McGonagall in the Thistle Hall

Rough Reception of “The Poet”

McGonagall, “the Poet,” is still alive, and struggling on in his endeavour to win fame and fortune. He has succeeded in gaining a wide notoriety, but the goal of his ambition financially is about as far distant as ever. A few “will o’-the-wisps” have lured him on lately, but just as he had got the glittering bauble in his grasp, they vanished like the baseless fabric of a dream, and left not a copper behind. A document was handed to him one night in a public meeting, which purported to be a command from Her Majesty to confer on him the honour of knighthood, accompanied with a bank cheque for £7. “Sir William McGonagall” sounds well, but, alas, the letter turned out to be a forgery and the cheque a sham. Close on the heels of that came another letter from a certain Jack Sheppard, who professed to be a great admirer of the Poet’s genius. Enclosed was a cheque on the City of Glasgow Bank for £20, to be applied for the purpose of erecting a wooden theatre wherein the Poet could display his histrionic talents. The cheque was signed Dick Turpin & Co. We need not inform the general public that both the firm of Turpin & Co., as well as the famous City Bank, have stopped payments long ago. Deceived and hoaxed by pretended friends, the Poet turned aside sick and heartsore. Still he had one bright star of hope to cheer him on. He and his son, who bids fair to fill his father’s shoes, had arranged to give a grand entertainment in the Thistle Hall on Saturday evening last. Great things were expected to come out of this affair. Blue, green, and yellow handbills, a la Music Hall, were widely circulated throughout the mills, factories and other public places announcing that McGonagall, vocalist, poet, and tragedian was to be supported by his son and a long list of local professionals, male and female. Saturday night came, and the hall having been duly hired and paid for, the doors were opened to the public at the advertised time. Instead of his fellow-townsmen rallying round him in their thousands as he confidently expected, the whole audience scarcely numbered one hundred. There were a few ladies present, but the majority were composed of young blades, who seemed ready-prepared to make a “night” of McGonagall The roughs were determined to be jolly. Half-a-dozen youths, who had invested 2d each in tin trumpets, took possession of the gallery, and began to act as a volunteer orchestra. While the audience were mustering, the trumpeters blew with might and main. The effect was deafening. It was nearly half-an-hour past the time, when the audience were informed that the local talent would not go on, unless the lessee, Mr McGonagall, “stumped up first,” and as poor Mac. had no money, and the doorkeeper had taken nothing to speak of, the professionals had to be dismissed. Deprived of his grand supporters, the Poet began himself. “The Rattlin’ Boy from Dublin” went rattling off, accompanied with a roaring chorus and trumpet blasts of an unearthly character. “Bannockburn,” was fought amidst the braying of trumpets and vociferous cheering, so loud and long that the Poet was effectually drowned. Next he made his appearance as Macbeth, in a new costume glittering with silvery spangles. The trumpets blew a louder blast, the boys gave a louder cheer, but it was plain to be seen McGonagall they would not hear. The platform was invaded, and the tragedian, afraid of his spangles, bolted for the anteroom, and hastily prepared to disrobe. He had only got his toilet half completed when the roughs burst into the green room like a torrent, and in their flurry to see the “Poet” they upset a bucket of water all over the properties, and soaked them as thoroughly as if they had been put in the wash-tub. The “Poet” and his son lost their tempers, and the junior threatened to fight all and sundry. At last the hallkeeper turned off the gas on the platform, and intimated that “it was all over” with the “Poet”. The audience then began to disperse, and left the “Poet” to gather up his traps and wander home. We are afraid this has turned out rather an unfortunate spec. for poor McGonagall. Really we would seriously advise him to abandon “poetry and the drama,” and turn his attention to some more lucrative occupation, as it is pretty evident that the present generation are not prepared to appreciate his “talents”. Whether he will get justice at the hands of generations yet unborn is a question we leave time to answer.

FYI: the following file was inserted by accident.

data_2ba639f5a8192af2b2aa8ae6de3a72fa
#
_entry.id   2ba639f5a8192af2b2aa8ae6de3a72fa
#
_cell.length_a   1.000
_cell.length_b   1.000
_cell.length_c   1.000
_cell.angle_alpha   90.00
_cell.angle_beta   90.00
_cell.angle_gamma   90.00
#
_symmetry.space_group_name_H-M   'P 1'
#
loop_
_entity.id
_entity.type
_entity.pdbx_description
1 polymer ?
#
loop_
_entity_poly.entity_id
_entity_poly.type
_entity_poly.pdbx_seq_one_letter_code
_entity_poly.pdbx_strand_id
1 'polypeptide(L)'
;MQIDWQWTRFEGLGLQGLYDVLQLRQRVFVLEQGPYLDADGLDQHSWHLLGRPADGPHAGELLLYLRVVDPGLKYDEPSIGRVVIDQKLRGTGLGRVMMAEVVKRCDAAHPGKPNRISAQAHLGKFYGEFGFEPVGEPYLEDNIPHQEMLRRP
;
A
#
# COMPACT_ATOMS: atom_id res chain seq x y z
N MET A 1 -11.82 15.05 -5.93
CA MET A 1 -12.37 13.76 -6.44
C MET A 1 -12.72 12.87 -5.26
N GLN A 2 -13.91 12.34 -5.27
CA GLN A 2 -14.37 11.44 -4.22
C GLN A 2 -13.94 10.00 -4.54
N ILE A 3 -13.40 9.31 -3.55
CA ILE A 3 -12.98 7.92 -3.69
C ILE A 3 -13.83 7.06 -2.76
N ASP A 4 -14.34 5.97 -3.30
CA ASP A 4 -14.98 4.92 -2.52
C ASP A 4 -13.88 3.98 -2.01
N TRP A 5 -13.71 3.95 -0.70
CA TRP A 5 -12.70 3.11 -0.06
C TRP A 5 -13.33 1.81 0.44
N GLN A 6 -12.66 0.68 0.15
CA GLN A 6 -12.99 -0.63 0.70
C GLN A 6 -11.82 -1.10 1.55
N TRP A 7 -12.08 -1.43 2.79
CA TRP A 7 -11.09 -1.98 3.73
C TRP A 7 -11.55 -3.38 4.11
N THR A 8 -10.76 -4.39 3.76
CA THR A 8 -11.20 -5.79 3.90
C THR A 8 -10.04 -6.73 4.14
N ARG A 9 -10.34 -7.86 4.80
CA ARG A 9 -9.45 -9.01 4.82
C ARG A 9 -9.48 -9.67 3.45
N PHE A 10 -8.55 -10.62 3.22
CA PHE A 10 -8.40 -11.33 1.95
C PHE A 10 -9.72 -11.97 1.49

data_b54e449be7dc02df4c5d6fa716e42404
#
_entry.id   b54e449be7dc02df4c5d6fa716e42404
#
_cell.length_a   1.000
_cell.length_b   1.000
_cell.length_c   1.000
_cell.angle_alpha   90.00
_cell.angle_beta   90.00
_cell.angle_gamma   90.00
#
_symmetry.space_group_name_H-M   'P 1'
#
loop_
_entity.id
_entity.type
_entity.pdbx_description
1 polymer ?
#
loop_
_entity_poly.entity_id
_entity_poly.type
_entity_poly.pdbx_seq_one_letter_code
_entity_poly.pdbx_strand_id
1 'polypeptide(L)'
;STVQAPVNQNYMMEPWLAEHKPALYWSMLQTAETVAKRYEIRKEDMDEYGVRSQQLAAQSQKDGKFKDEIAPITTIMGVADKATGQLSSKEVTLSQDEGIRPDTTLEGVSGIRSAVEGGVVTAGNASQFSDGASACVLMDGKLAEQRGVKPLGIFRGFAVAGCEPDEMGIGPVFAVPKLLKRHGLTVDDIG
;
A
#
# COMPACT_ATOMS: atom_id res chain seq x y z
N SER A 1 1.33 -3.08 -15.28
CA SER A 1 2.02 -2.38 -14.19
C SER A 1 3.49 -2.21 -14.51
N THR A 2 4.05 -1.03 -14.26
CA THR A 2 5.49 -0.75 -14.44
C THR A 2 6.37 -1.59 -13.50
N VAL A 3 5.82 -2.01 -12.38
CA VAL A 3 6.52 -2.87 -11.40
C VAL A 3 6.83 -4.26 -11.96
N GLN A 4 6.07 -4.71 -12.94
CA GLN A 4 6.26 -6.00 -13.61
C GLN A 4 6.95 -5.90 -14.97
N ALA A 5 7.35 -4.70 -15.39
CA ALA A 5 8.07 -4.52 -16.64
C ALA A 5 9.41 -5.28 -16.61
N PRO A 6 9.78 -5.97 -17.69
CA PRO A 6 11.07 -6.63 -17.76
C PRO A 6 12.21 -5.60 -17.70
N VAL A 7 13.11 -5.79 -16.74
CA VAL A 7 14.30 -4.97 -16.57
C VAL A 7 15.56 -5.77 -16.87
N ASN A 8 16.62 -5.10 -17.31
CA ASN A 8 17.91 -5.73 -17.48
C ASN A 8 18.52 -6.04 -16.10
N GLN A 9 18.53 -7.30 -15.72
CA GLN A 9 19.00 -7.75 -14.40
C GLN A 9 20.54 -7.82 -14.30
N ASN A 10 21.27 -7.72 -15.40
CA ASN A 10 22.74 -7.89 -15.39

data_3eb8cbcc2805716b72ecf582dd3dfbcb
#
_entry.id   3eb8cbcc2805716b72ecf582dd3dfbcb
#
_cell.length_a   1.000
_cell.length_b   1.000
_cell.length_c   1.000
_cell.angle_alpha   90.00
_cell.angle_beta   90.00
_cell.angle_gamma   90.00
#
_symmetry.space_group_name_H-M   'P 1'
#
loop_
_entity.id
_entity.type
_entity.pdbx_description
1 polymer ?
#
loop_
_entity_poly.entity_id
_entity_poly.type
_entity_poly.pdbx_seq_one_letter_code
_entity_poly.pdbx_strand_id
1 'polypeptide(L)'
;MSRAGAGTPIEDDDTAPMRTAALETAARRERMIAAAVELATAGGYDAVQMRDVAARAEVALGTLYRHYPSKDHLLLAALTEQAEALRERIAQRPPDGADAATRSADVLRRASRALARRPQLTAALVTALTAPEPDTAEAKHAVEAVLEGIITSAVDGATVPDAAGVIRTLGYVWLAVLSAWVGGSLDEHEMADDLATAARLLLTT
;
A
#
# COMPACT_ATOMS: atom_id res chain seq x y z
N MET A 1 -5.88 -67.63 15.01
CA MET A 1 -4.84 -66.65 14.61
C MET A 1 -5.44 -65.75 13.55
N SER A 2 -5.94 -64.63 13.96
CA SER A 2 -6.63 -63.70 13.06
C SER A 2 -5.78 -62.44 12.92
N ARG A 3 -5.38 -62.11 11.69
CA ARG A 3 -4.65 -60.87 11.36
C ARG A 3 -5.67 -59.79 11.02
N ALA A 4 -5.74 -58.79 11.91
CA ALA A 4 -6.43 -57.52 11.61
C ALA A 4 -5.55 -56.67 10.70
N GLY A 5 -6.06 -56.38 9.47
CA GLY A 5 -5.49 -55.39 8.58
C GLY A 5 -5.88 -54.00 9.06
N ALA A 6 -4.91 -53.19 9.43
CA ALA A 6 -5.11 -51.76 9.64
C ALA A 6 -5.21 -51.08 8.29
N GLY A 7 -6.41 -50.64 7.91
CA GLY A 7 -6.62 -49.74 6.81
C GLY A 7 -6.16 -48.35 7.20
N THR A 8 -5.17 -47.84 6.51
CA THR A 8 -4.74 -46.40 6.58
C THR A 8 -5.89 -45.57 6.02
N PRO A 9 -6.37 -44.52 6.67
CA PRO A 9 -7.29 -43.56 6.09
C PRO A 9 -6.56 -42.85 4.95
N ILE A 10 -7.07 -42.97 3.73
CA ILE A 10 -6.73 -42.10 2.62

Dundee Courier, 12th October 1880

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